(Bloomberg) -- Qualcomm Inc.’s battle with Apple Inc. is heating up as the chip company hauls assemblers of the iPhone into a U.S. court on claims they are failing to pay patent royalties.
Four Asian contract manufacturers, including Foxconn Technology Group and Pegatron Corp., aren’t complying with obligations to pay for the use of patented technology, according to a complaint Qualcomm said it filed in federal court in San Diego. The other two companies sued are Wistron Corp. and Compal Electronics Inc.
Unlike other smartphone companies, Apple doesn’t have a direct license with Qualcomm and instead pays contractors to make its devices, parts of which are used to cover royalties such as those owed under agreements struck before the first iPhone appeared. The chipmaker blamed Apple for dragging its contract manufacturers into the dispute, saying the decision not to give them money for royalties had stopped them from paying Qualcomm, according to the complaint.
“Their gripe, their issue, appears to be with Apple,” said Qualcomm General Counsel Don Rosenberg. “We’re suing to make the point that others shouldn’t be used by Apple to advance this agenda they have of attacking us.”
Qualcomm said Apple has agreed to cover the costs incurred by the contract manufacturers.
Asked for comment, the company referred to an earnings call earlier this month in which Apple Chief Executive Officer Tim Cook said that the company is taking a “principled stand” because Qualcomm’s “really great work” is only “one small part of what an iPhone is,” so doesn’t merit a cut of the entire price of the handset.
Apple also repeated a statement it’s given in the past. “We’ve been trying to reach a licensing agreement with Qualcomm for more than five years but they have refused to negotiate fair terms,” Apple said in the statement. “Without an agreed-upon rate to determine how much is owed, we have suspended payments until the correct amount can be determined by the court. As we’ve said before, Qualcomm’s demands are unreasonable and they have been charging higher rates based on our innovation, not their own.”
Qualcomm was little changed at $55.89 at 12:45 p.m. in New York trading, while Apple dropped 2.2 percent to $152 as broader markets fell amid political turmoil in Washington.
One of the key components of Apple’s, and many others’, accusations against Qualcomm is the basis on which it charges licensing. Currently the fee is calculated as a percentage of the selling price of the phone. Qualcomm’s opponents argue that should be changed to a percentage of the price of the type of semiconductor that Qualcomm makes, a switch from a base of hundreds of dollars to tens of dollars.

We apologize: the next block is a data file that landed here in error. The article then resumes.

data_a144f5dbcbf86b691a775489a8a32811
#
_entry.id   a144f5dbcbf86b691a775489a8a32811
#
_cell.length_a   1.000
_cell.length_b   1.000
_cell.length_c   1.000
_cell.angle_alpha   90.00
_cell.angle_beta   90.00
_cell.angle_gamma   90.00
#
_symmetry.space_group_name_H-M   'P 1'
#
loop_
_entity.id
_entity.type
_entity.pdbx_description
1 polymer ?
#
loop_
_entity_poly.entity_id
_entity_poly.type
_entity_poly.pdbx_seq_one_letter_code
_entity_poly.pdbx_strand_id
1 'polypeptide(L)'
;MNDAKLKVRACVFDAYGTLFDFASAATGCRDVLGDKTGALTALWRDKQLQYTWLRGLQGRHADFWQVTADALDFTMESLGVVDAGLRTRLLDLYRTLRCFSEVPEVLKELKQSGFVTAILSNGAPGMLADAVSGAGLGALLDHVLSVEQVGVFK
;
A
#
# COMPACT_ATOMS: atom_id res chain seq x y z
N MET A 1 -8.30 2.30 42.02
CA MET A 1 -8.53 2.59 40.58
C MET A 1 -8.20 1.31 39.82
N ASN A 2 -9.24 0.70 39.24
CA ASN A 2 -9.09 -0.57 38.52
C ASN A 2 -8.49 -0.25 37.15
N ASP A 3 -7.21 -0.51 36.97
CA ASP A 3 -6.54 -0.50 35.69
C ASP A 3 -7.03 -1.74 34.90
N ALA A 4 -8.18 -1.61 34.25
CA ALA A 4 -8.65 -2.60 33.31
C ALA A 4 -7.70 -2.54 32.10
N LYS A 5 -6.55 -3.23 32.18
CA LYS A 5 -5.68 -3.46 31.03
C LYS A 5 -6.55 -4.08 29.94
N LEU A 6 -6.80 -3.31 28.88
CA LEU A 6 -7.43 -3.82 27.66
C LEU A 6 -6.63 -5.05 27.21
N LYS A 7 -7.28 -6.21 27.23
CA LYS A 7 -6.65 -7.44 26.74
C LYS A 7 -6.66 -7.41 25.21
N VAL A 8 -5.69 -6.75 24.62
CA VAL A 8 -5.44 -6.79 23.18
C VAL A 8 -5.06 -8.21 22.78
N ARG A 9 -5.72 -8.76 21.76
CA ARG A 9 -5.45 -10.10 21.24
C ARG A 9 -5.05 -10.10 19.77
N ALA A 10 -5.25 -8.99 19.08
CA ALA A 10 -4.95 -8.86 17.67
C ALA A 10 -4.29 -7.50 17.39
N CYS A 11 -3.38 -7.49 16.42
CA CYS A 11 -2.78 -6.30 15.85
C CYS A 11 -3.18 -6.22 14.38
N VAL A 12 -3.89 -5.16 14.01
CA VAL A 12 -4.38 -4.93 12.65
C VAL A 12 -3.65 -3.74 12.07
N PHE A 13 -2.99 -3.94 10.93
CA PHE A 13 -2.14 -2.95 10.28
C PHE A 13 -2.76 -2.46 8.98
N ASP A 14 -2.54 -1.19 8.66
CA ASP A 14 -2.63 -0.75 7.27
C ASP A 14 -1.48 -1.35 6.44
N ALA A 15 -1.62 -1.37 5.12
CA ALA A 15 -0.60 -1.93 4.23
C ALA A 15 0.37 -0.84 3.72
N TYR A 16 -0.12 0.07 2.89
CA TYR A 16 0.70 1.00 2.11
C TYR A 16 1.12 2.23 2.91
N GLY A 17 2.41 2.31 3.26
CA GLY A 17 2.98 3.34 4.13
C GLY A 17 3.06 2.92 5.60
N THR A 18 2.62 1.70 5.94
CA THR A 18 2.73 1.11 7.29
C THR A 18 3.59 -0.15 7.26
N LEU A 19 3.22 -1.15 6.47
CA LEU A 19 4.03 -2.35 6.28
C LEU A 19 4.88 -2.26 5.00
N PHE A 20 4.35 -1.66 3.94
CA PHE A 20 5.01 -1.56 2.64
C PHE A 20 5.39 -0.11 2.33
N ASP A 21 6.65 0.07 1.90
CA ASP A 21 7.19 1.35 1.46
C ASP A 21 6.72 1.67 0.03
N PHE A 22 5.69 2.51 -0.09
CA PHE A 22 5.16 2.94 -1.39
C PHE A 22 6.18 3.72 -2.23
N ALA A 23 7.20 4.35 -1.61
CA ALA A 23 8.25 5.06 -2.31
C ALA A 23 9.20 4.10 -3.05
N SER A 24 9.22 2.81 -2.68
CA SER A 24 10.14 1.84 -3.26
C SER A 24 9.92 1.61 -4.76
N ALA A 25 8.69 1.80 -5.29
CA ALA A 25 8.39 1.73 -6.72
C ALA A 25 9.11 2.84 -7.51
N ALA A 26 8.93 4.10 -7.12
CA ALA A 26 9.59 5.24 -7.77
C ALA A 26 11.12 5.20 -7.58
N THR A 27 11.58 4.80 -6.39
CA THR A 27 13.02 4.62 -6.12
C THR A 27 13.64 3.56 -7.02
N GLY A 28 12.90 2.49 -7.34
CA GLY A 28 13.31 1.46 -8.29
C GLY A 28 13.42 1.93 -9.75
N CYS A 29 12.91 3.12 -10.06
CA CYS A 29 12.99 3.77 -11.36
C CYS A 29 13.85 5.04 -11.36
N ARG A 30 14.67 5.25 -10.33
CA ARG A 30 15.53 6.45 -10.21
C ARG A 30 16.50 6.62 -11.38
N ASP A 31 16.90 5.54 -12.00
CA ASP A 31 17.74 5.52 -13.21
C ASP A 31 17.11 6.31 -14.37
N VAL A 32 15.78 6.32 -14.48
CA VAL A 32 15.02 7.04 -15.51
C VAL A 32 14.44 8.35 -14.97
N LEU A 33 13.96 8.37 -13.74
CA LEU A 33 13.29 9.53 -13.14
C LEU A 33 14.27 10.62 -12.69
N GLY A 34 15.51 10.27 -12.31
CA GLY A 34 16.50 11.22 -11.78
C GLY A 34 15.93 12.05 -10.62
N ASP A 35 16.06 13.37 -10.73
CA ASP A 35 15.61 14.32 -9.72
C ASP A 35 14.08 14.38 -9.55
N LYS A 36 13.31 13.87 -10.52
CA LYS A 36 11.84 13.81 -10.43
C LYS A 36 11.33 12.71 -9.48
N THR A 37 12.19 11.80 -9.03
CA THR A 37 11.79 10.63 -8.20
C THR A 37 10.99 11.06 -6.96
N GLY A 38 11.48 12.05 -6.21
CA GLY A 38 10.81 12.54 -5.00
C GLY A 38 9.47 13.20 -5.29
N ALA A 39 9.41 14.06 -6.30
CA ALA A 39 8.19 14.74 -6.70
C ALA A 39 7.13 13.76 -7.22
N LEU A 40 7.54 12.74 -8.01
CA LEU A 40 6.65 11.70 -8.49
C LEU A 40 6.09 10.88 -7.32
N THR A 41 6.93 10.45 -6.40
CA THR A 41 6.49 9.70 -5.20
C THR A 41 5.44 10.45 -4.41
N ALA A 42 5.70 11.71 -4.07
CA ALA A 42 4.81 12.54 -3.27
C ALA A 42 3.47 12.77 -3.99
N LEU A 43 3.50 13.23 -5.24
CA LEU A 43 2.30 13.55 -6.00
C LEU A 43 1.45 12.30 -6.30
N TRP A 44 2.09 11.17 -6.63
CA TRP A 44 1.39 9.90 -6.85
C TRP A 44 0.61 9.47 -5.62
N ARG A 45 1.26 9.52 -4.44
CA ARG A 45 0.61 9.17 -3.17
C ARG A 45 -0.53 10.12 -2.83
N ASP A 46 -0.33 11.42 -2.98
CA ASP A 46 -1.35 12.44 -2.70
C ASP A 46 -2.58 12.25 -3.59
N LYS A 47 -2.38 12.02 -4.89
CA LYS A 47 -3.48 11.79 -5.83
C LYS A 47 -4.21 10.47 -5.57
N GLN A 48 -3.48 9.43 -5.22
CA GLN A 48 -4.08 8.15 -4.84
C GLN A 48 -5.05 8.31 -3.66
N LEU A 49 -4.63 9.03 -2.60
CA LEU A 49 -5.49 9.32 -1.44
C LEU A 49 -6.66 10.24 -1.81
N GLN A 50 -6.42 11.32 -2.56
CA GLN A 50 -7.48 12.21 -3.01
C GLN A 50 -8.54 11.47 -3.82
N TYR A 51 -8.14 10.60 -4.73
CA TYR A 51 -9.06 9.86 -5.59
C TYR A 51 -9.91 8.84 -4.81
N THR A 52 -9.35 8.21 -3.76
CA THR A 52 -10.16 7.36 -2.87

Apple argues that the price of the whole phone encompasses innovation that they’ve done that has nothing to do with Qualcomm. Qualcomm has countered that the technology it’s contributed to the industry -- the way in which data is transmitted over radio waves -- is fundamental and supports all of the other innovations in the phone. Charging based on the price of the phone is also an industry-standard practice established in law, the chipmaker has argued.
In addition to being one of the world’s largest maker of chips for mobile devices, Qualcomm owns thousands of patents on fundamental technology that ensures all phones work. That means Qualcomm can collect money on every smartphone, even those that have chips made by other companies.
In a separate agreement, Qualcomm pays Apple under a deal that the iPhone maker has described as a sort of “rebate” to lower the cost of royalties. Qualcomm said those payments are really part of a complex series of agreements meant to ensure peace between the two.
Apple has said it won’t give royalty payments to contract manufacturers until the dispute is resolved, according to Qualcomm. With the contractors in turn not paying Qualcomm -- at Apple’s direction, Qualcomm says -- the chipmaker last month was forced to slash third-quarter forecasts because it’s unclear when the royalties will be paid.
Qualcomm, which gets the bulk of its profit from licensing revenue, has been under investigation worldwide by regulators over its negotiation tactics. Apple and other companies claim Qualcomm is charging unfairly high rates in violation of pledges to license inventions that are essential to comply with industry standards.
Samsung Electronics Co. and Intel Corp., two competing chipmakers, are backing a U.S. Federal Trade Commission antitrust suit against Qualcomm that was filed just before the Apple case.
Rosenberg said manufacturers like Foxconn have been put in the middle -- they’re paying royalties on non-Apple products as they have for a decade or more. It’s just the royalties on Apple products that aren’t getting paid.
“We are suing to get our money,” Rosenberg said. He likened the resistance to pay for the use of Qualcomm technology to someone walking into an Apple store and refusing to pay full price for a smartphone.
“Pay for what you take and if you don’t want to pay for it, don’t take it,” he said.
The case was filed in Qualcomm’s hometown because the contracts establish that as the location for any disputes to be resolved, he said.